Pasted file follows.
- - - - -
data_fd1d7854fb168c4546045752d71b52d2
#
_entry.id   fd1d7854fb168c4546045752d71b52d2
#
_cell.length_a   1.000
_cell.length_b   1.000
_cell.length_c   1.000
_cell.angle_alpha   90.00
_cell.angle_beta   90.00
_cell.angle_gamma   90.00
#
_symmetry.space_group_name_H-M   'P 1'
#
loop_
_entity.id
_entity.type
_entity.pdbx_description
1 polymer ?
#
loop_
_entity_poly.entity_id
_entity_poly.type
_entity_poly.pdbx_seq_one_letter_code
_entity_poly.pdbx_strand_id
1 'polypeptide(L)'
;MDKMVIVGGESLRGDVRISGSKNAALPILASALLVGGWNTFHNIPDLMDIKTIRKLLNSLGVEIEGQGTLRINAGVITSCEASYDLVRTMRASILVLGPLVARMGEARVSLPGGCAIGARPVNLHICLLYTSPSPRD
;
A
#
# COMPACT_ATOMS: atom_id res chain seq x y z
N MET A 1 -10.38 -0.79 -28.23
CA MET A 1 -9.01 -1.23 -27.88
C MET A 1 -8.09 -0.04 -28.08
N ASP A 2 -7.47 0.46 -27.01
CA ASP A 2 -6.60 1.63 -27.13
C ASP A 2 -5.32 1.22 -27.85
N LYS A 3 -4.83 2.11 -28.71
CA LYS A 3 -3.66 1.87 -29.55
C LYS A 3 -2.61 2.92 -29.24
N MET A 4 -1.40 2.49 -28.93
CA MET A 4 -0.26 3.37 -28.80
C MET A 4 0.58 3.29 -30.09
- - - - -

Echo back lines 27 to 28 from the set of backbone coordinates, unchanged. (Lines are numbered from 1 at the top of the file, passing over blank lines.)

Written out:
;
A